CitySpeak Event Forum Guidelines Published

With last month’s discussions of policing, racism, and pandemic responses behind us – and a political season forthcoming, we’ve seen the community’s response to our CitySpeak Forums increase. Along with that increase, curiosity over how we conduct these forums has also arisen.  

Our primary purposes for these panels are to inform, and offer constructive dialogue along a variety of viewpoints. We believe it’s a societal imperative to connect experts, information gatherers, decision-makers, leaders, and the public. We generally have featured panelists, a moderator or co-moderators, and the audience is almost always invited to ask questions of the panelists.  

We’ve seen panelists change the mind of an audience at these forums, and conversely, we’ve seen a single audience member ask a question that changes the minds of everyone on the panel. This also applies to office holders and seekers, and we on the Editorial Board view forums like these as essential to the democratic process. These forums often figure significantly into our endorsement process.  

Advocate Standards & Practices  

Beyond our stated values and editorial standards, we’ve applied what many moderators see as best practices. Because most of our forums have something to do with public affairs, we’ve adopted some of our practices from organizations like the City Club of Cleveland, one of the longest serving City Clubs in the country, and the League of Women Voters. But, most particularly, we’ve adopted quite a number of our practices from the Urban Institute.  

Selection & Preparation  

We seek panelists for the information and viewpoints they can provide. If the forum is a debate among candidates for office, the same holds especially true.   

This means that some speakers are more experienced than others. So, we schedule times to prepare panelists and debaters before they appear – this allows them to better anticipate the format, and at least, some questions. Some organizations don’t do this, and while the resulting debate performance may cause sparks and headlines, we don’t view that as useful. Our goal is for audience members to get a genuine sense of a panelist’s thinking, rather than their debate skills.   

Panel prep also helps moderators to better understand how to help each panelist articulate, and adds to the research moderators undertake to be useful facilitators for the audience.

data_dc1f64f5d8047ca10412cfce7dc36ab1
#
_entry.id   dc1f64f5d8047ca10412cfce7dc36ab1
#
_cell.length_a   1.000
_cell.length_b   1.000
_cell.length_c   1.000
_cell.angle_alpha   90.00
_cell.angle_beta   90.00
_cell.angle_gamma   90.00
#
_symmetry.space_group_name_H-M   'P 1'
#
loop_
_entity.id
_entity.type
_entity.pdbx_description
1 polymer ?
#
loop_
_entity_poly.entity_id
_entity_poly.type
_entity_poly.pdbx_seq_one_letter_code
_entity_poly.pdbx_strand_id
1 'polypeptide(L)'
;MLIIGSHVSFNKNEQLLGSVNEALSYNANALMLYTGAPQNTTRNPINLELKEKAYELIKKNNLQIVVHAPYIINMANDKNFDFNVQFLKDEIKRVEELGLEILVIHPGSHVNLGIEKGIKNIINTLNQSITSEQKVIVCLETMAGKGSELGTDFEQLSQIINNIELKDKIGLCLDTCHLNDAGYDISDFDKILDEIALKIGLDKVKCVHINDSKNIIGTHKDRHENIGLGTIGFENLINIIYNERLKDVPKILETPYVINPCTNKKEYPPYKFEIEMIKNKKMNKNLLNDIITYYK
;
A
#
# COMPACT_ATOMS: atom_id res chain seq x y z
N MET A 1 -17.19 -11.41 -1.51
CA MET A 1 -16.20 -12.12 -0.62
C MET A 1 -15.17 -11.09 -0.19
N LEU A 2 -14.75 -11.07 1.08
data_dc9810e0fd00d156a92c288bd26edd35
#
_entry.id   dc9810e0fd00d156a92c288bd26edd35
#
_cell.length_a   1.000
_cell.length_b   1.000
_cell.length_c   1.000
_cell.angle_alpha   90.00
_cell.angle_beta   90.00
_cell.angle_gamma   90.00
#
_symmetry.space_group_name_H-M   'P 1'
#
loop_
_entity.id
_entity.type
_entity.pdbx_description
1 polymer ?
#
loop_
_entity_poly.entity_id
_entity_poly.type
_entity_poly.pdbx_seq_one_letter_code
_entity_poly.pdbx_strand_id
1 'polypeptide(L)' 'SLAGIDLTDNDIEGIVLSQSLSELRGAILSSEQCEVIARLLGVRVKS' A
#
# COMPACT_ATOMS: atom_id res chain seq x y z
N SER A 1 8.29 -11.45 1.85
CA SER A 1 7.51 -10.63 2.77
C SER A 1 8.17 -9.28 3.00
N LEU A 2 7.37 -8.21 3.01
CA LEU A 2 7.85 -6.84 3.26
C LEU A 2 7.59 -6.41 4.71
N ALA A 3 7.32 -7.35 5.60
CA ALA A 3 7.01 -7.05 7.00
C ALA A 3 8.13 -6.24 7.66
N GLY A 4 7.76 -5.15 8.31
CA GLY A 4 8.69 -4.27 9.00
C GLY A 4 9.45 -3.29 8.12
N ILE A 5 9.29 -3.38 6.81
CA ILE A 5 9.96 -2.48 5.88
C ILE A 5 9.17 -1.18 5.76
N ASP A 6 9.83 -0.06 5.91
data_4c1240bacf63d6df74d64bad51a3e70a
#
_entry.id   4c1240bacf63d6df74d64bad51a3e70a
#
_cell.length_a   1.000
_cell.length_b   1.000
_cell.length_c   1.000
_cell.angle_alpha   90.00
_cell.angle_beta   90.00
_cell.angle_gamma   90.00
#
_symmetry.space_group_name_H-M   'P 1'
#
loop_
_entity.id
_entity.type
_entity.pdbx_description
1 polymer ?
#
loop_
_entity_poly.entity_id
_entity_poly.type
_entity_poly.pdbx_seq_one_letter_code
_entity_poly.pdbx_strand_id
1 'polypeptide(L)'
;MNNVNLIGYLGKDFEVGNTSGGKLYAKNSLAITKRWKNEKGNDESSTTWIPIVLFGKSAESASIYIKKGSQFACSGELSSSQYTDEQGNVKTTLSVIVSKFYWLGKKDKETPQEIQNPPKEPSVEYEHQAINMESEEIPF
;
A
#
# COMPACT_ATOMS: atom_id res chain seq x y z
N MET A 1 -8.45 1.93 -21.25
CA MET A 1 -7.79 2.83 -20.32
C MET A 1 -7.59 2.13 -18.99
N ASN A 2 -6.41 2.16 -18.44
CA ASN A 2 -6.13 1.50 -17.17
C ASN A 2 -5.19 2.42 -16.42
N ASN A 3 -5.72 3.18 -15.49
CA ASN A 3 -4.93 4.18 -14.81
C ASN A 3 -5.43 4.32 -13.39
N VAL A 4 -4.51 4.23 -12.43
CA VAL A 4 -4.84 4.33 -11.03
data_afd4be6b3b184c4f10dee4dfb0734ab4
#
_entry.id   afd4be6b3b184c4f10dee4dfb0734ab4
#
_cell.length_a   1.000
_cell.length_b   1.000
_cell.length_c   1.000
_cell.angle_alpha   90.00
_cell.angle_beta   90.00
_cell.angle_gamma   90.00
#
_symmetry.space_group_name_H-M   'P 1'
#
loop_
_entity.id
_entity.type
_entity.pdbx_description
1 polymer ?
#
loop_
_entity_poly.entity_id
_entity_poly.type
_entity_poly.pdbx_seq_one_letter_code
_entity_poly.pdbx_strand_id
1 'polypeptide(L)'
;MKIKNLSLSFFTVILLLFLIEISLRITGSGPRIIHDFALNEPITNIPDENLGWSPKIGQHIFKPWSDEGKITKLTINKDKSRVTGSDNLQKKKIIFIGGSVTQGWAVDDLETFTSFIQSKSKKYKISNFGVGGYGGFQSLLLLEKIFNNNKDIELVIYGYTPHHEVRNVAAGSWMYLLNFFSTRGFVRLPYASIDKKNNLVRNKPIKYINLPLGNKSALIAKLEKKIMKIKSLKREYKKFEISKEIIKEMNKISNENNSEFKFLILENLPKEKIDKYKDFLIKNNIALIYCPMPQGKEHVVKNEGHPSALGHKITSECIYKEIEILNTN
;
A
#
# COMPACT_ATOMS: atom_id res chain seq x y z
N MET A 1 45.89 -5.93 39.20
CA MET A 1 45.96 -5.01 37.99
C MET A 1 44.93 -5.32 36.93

Audience Facilitation  

Our audiences have made clear that they attend our forums to hear the panelists, so we have settled on the policy that attendees are welcome to raise questions, rather than make statements. Most moderators believe this discourages ad hoc speechifying, and encourages a deeper dialogue between the audience and panelists.  

Likewise, most of the literature focused on best practices assumes moderators should reframe or contextualize audience questions and panelists’ answers as needed – the goal being a conversation that is both quick moving, and clear, even for attendees that may not have much knowledge on a topic.   

Sometimes this can be jarring for audience members that are more knowledgeable on a subject than the general public, but our panelists have always expressed appreciation for this effort.   

Importantly, during prep, we encourage panelists to speak up if they believe the moderator missed something – and when a panelist does do that, moderators quite genuinely appreciate the exchange. Likewise, we also prepare panelists to be cut off if the moderator believes the speaker has already sufficiently answered a question – and again, panelists are encouraged to let the moderator know if they have an additional point to make. 

Also, we encourage the expression of a diversity of viewpoints, including the ones that aren’t popular. Our moderators will protect the expression of unpopular views and questions. Our belief is that the sunlight of constructive dialogue is more useful than to push an unpopular viewpoint into the mysterious recesses of a community.   

We hope everyone that participates in these forums gets something out of the experience, and we would be remiss if we did not express our gratitude for everyone that is involved. We’ve met wonderful people at these forums, both panelists and attendees, and we appreciate the opportunity to serve in this way.  


Our attendees tell us they really want to hear from our panelists, and that their interests tend to be stoked by the topic being discussed, so our ground rules reflect those priorities.  

  • Livestream viewers submit questions over social media and email before and during events. Sometimes the moderator can simply read these verbatim, but oftentimes they’ll need to be reframed for brevity or conversational clarity.  
  • At live events, our moderators ask audiences for permission if a questioner goes beyond 30 seconds, and beyond 60 seconds, the moderator is obligated to return to the panelists for an answer, and will do their best to reframe the question. Also, if a question is sufficiently outside the scope of a forum, the moderator may choose to move on to the next questioner. 
  • At both livestream and live events, we see the question form as most conducive to eliciting information from our panelists, and the form also seems to encourage brevity. If a viewer query comes as a statement, moderators are asked to reframe it to the question form, if they can. 
  • Moderators are subject to approval by our Editorial Board, and must meet certain requirements. 
  • Our moderators have the authority to block participants on social media, or require that a participant leave a live event. 
  • No set of standards and practices is applicable in every situation our moderators have the authority to make exceptions. They also have the authority to deny a request for exception. 
  • We appreciate your feedback. Please email us at 

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